"Maybe we should go inside," he suggested quietly, picking up the pace of his taps upon his knee. Tommy stared at the nervous fingers, and looked back up.
"Mom and Pop," Tommy reminded just as meekly, and Brendan let out a deep breath, his fingers coming to a halt.
"Tom, we can't stay out here forever; we've got to go in at some point." It pained Brendan to say that, because he knew the probability of peace behind that gray door was very slim. Tommy dropped his brother's gaze.
"It's peaceful out here," he whispered, letting his eyes linger on the sleepy street. No one was being hurt out here; there was no pain. Nothing was broken, no hearts were shattering. Tommy wanted to stay out here forever; it wasn't like family meant much anyway. 'Conlon' was simply a name that bound him to a dutiful ache.
"Tommy—" Brendan started, but the younger brother shook his head, getting up from his seat with such stealth agility, his brother had to hide his envy. Brushing the gravely substance off the back of his shorts, he twisted the door's knob harshly, and walked over the threshold with a certain heaviness. Brendan was left sitting there, utterly stunned. It took him a good few seconds to actually respond to reality, and then he too got up from his seat and followed Tommy inside. It was always like this: Tom silently leading, while Brendan humored himself with the illusion that he actually had a say.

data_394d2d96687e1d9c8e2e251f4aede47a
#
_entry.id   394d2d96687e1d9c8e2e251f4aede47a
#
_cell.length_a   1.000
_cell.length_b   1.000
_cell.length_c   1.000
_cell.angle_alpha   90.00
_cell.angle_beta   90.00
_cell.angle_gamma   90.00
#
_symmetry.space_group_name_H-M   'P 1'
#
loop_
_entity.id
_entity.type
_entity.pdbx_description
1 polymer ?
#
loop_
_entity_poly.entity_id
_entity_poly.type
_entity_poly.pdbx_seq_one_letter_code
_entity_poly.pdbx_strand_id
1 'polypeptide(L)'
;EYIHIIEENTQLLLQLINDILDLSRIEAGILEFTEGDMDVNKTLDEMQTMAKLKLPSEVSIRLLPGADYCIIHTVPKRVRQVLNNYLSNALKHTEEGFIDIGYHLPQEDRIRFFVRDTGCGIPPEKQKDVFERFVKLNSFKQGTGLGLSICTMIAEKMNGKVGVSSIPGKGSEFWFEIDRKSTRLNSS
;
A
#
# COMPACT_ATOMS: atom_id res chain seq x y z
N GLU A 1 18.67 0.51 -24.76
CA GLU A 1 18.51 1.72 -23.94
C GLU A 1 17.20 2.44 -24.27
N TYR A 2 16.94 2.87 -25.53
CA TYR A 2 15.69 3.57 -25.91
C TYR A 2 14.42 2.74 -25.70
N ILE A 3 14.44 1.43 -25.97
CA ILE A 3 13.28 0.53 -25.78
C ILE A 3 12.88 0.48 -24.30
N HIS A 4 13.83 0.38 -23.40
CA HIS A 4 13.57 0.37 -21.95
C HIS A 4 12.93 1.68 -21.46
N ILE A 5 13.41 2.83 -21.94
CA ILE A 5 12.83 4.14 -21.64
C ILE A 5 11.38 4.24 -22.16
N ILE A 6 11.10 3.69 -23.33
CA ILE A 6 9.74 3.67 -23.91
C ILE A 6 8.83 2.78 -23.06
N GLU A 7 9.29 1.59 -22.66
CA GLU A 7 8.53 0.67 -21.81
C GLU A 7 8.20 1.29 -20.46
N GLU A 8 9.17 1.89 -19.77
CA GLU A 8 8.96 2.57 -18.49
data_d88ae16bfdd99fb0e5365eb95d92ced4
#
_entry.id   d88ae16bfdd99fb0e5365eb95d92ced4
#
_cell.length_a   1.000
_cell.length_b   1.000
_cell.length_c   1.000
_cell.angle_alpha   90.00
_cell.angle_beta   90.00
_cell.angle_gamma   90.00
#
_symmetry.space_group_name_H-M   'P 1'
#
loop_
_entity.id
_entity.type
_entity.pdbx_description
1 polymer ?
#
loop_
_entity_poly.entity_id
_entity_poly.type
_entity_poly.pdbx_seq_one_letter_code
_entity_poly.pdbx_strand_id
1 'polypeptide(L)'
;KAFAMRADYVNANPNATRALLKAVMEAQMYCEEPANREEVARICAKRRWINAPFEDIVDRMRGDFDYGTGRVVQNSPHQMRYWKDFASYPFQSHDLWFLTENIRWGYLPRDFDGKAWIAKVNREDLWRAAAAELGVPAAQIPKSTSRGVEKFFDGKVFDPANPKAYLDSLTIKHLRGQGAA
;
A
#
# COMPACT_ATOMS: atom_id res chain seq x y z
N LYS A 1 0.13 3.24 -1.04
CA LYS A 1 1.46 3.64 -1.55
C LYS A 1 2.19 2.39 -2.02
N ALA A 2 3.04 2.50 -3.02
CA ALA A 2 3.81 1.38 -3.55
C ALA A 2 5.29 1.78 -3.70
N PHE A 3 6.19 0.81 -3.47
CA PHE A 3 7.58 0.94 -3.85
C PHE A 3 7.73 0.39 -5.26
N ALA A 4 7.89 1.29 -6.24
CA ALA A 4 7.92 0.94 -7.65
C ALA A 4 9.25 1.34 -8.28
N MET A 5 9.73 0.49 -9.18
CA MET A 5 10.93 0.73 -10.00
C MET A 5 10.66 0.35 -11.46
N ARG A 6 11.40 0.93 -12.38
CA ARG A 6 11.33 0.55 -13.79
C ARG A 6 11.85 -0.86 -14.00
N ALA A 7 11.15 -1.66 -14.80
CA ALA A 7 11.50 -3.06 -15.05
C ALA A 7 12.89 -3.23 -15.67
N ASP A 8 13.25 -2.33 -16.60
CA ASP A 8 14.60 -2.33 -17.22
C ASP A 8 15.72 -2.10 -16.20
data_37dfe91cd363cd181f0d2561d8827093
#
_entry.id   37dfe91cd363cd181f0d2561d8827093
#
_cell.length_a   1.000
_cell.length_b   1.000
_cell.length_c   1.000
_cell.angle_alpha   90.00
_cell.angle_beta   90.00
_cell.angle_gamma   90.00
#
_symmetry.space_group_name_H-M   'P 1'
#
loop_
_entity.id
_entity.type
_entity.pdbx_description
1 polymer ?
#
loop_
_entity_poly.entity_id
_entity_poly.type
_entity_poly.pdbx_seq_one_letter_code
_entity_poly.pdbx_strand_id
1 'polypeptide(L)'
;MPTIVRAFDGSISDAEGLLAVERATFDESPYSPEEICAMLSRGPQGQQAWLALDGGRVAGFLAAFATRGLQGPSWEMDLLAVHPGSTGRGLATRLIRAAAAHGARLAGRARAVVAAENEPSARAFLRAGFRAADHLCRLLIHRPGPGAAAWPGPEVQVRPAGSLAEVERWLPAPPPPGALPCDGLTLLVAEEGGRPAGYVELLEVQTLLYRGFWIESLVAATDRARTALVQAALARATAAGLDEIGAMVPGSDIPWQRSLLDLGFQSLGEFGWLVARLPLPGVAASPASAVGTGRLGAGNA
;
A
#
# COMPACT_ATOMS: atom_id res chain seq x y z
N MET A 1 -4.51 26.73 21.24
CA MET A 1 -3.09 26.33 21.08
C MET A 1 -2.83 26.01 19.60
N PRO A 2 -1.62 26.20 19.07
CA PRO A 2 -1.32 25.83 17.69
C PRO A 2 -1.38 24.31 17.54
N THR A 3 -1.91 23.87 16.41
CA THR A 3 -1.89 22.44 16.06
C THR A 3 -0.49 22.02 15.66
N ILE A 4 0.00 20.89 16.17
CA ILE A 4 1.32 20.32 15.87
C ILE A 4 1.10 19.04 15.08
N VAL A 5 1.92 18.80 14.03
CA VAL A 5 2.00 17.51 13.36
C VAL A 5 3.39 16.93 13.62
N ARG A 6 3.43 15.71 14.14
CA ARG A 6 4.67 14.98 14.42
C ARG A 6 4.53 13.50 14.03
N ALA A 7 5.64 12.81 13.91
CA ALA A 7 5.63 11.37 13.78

Tommy was frozen as he stood in the living room, looking like a stranger in his own home. Glass was shattered all over the unsavory mustard-yellow carpet, and there was sure to be the smell of alcohol if he knelt down near it. It looked as if water had been spilled; Pop was in his vodka phase, and it was not even seven in the morning. On a Sunday, no less. Jesus was nowhere to be seen, and salvation found no place in the deep crevices of their father's sins.